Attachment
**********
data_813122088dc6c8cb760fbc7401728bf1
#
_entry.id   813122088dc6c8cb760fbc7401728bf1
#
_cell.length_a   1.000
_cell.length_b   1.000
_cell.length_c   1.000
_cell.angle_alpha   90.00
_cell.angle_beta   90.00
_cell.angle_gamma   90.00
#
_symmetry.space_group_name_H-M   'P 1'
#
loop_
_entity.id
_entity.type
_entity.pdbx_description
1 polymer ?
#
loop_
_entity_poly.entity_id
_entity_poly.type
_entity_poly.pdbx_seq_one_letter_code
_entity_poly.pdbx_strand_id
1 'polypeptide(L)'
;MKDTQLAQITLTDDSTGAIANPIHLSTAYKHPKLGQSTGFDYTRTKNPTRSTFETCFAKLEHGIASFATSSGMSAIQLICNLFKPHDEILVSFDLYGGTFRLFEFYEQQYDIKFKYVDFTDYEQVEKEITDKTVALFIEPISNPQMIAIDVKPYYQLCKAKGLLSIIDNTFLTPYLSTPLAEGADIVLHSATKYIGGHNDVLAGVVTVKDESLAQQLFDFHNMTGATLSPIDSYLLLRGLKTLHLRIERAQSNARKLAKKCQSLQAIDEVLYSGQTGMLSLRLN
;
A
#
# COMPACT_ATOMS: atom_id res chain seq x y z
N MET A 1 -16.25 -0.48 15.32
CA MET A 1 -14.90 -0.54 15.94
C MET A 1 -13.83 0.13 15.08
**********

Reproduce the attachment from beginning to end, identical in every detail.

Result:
data_813122088dc6c8cb760fbc7401728bf1
#
_entry.id   813122088dc6c8cb760fbc7401728bf1
#
_cell.length_a   1.000
_cell.length_b   1.000
_cell.length_c   1.000
_cell.angle_alpha   90.00
_cell.angle_beta   90.00
_cell.angle_gamma   90.00
#
_symmetry.space_group_name_H-M   'P 1'
#
loop_
_entity.id
_entity.type
_entity.pdbx_description
1 polymer ?
#
loop_
_entity_poly.entity_id
_entity_poly.type
_entity_poly.pdbx_seq_one_letter_code
_entity_poly.pdbx_strand_id
1 'polypeptide(L)'
;MKDTQLAQITLTDDSTGAIANPIHLSTAYKHPKLGQSTGFDYTRTKNPTRSTFETCFAKLEHGIASFATSSGMSAIQLICNLFKPHDEILVSFDLYGGTFRLFEFYEQQYDIKFKYVDFTDYEQVEKEITDKTVALFIEPISNPQMIAIDVKPYYQLCKAKGLLSIIDNTFLTPYLSTPLAEGADIVLHSATKYIGGHNDVLAGVVTVKDESLAQQLFDFHNMTGATLSPIDSYLLLRGLKTLHLRIERAQSNARKLAKKCQSLQAIDEVLYSGQTGMLSLRLN
;
A
#
# COMPACT_ATOMS: atom_id res chain seq x y z
N MET A 1 -16.25 -0.48 15.32
CA MET A 1 -14.90 -0.54 15.94
C MET A 1 -13.83 0.13 15.08